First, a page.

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Cuomo AIDS Plan Needs $10 Million From De Blasio, Advocates Say

By Danielle Tcholakian | June 19, 2015 1:34pm | Updated on June 22, 2015 8:54am
 Activists rallied on the steps of City Hall on Thursday to demand Mayor Bill de Blasio help fund Gov. Andrew Cuomo's blueprint to end AIDS.
Activists rallied on the steps of City Hall on Thursday to demand Mayor Bill de Blasio help fund Gov. Andrew Cuomo's blueprint to end AIDS.
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DNAinfo/Danielle Tcholakian

CITY HALL — Activists and advocates from dozens of organizations crowded City Hall's steps Thursday to press the mayor and the City Council to chip in $10 million to Gov. Andrew Cuomo's "blueprint" to end AIDS by the year 2020.

Cuomo presented his blueprint to much fanfare outside the LGBT Center in the West Village on April 29, after pressure from activists frustrated that he had done nothing since he received the plan from his task force in January.

(The blueprint, produced by a task force of experts impaneled by the governor, is available online.)

"This is a historic moment and we're hoping the city will rise to the occasion and follow in the footsteps of Governor Andrew Cuomo," said Jaron Benjamin, Housing Works’ vice president of community mobilization and one of the rally’s organizers.

Cuomo did not fully fund the program, which is expected to cost more than $2 billion in Medicaid alone, but allocated $10 million to HIV/AIDS research and outreach in the state budget.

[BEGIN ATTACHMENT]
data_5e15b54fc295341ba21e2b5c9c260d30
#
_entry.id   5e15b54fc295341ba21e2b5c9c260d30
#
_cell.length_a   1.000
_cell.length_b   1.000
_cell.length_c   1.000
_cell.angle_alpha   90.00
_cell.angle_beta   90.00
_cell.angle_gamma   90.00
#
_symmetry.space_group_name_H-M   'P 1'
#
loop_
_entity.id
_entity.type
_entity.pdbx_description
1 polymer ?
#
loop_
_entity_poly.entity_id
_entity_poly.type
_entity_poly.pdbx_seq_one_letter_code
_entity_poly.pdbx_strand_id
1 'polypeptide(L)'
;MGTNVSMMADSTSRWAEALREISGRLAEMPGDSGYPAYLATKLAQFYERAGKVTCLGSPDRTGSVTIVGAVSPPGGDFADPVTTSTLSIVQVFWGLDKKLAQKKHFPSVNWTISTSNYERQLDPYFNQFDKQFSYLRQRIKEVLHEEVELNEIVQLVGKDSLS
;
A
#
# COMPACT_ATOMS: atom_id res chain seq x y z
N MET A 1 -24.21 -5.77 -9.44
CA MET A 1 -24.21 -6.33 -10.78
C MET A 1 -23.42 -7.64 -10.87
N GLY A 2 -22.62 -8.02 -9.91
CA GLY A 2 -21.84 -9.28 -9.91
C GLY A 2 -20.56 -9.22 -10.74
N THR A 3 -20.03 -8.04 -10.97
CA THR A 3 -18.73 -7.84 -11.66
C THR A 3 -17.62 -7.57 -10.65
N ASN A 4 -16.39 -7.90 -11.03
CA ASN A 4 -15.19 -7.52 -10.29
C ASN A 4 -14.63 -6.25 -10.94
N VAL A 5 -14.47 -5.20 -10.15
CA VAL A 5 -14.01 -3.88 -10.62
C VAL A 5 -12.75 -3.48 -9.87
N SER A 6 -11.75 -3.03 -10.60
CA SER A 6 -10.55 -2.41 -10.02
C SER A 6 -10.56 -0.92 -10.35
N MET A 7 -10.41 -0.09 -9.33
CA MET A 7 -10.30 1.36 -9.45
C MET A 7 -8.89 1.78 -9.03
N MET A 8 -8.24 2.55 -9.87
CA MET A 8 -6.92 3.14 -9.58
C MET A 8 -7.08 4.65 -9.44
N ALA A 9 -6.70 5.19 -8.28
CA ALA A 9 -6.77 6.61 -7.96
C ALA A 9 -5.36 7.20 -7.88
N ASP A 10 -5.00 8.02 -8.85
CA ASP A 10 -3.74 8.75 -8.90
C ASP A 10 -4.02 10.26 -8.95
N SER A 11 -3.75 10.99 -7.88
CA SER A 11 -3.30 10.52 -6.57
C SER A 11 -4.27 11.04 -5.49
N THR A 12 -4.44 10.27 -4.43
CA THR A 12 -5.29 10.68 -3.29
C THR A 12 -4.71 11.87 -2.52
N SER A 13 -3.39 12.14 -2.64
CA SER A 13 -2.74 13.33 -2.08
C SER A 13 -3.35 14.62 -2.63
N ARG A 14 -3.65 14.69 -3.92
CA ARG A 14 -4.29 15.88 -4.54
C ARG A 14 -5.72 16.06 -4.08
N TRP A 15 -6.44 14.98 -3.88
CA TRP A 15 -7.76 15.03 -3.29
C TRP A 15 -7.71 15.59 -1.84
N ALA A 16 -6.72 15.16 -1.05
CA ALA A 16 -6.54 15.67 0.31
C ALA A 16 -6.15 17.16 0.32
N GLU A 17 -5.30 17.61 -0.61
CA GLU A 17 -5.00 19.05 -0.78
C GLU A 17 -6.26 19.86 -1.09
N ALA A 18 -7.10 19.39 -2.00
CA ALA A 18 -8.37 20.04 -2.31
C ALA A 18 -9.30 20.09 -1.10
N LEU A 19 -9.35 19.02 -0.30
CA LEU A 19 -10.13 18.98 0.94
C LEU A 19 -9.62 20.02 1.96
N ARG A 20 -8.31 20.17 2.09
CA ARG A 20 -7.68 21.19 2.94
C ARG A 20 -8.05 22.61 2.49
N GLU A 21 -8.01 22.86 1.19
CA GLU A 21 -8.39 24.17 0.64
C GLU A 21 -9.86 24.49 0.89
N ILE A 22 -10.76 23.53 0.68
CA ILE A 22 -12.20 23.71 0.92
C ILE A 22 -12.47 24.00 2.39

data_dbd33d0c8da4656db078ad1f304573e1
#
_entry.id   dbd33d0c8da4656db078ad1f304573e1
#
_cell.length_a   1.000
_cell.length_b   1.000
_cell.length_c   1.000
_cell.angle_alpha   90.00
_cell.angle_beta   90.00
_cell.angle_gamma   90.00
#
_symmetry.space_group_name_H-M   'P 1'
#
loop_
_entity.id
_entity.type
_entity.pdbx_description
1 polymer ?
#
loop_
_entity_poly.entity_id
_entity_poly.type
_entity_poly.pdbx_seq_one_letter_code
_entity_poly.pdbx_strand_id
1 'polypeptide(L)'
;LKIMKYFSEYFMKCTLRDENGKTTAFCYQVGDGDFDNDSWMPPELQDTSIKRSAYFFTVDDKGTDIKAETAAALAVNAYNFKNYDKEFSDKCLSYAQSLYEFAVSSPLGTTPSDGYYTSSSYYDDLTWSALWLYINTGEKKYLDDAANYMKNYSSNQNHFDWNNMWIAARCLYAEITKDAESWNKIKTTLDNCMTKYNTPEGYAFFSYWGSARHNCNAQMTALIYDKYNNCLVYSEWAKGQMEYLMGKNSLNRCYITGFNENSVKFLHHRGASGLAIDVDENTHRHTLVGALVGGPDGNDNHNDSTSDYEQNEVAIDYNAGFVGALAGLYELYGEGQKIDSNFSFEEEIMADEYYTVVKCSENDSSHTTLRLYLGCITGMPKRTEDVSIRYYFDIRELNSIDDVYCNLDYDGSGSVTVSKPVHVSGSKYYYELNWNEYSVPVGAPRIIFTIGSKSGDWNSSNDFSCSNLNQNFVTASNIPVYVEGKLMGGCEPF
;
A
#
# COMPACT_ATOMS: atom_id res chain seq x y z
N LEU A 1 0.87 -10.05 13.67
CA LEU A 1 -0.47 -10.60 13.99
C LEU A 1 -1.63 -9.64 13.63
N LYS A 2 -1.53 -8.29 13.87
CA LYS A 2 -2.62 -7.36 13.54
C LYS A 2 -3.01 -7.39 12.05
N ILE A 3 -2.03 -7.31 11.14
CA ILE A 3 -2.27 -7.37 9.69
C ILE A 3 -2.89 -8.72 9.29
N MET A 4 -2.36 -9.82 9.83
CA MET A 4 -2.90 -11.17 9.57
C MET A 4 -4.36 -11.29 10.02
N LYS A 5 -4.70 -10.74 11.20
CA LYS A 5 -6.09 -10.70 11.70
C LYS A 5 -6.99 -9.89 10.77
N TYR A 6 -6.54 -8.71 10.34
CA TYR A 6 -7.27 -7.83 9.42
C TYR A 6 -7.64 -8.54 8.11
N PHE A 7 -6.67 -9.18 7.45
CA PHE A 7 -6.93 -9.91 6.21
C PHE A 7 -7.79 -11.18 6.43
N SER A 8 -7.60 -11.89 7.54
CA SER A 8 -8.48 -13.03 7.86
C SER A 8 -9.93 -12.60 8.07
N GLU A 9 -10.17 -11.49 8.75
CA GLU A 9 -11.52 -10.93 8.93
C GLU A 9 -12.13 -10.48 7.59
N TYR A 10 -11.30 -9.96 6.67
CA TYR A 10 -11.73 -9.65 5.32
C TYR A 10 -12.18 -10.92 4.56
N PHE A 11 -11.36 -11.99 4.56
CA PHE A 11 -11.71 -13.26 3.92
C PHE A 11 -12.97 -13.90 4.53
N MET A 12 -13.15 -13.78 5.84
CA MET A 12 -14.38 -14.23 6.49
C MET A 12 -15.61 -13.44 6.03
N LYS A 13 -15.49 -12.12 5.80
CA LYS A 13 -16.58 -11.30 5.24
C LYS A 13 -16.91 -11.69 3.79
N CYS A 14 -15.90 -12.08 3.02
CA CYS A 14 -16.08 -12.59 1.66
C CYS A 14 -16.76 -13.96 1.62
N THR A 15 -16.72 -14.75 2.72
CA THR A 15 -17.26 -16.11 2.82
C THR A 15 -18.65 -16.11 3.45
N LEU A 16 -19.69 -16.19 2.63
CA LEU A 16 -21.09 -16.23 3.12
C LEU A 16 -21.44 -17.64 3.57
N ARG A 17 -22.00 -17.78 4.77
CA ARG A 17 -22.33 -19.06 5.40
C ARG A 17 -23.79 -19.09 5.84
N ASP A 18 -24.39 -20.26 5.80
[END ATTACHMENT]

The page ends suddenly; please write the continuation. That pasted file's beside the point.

As the City Council and de Blasio hammer out the city's budget this week and next, activists insist the city should put forward at least $10 million in its own budget, given that 80 percent of New Yorkers living with HIV reside in New York City.

Councilman Corey Johnson, whose district covers the Village and Chelsea, pointed out that the city's budget totals $78 billion this year.

"To ask for $10 million to participate in this blueprint to end the epidemic by 2020 is not asking for a whole lot,” said Johnson, 33, standing with the activists outside City Hall.

The City Council included the $10 million in their version of the city budget back in April. (The funding is detailed on page 30 of this document.)

The fate of the city funding now rests with the mayor.

"We're feeling pretty confident," Benjamin said after the rally.

But the rocky relationship between the mayor and the governor is no secret, and has only become more openly hostile in recent weeks, as the two leaders battle over rent regulations.

Neither administration would say when, if at all, Cuomo notified de Blasio that his plan would require funding from the city.

Though the governor opted to hold his unveiling in Manhattan, De Blasio was notably absent from the event where a steady stream of activists and elected officials — including Johnson — spoke in praise of the plan and the governor.

The mayor's office would not say why the mayor did not attend the April 29 event. His public schedule for that day indicated that de Blasio was in New York City and "had no public events scheduled."

But a de Blasio administration official said City Hall has been disappointed in previous dealings with the state on HIV/AIDS issues.

The state agreed to a 30 percent income cap for rent for New Yorkers living with AIDS, then designed the program in a way that not only left the city to foot the majority of the bill, but also excluded certain people, such as those who receive Social Security Disability benefits, the official said.

“Mayor de Blasio is deeply committed to ending the AIDS epidemic and has made key investments on the city-level," spokeswoman Amy Spitalnick said when asked whether de Blasio will put forward money for Cuomo's plan. "We are awaiting details on state funding for the blueprint and how it will be spent. Once we have those details, we will assess potential city funding.”

The governor's office did not respond to any questions.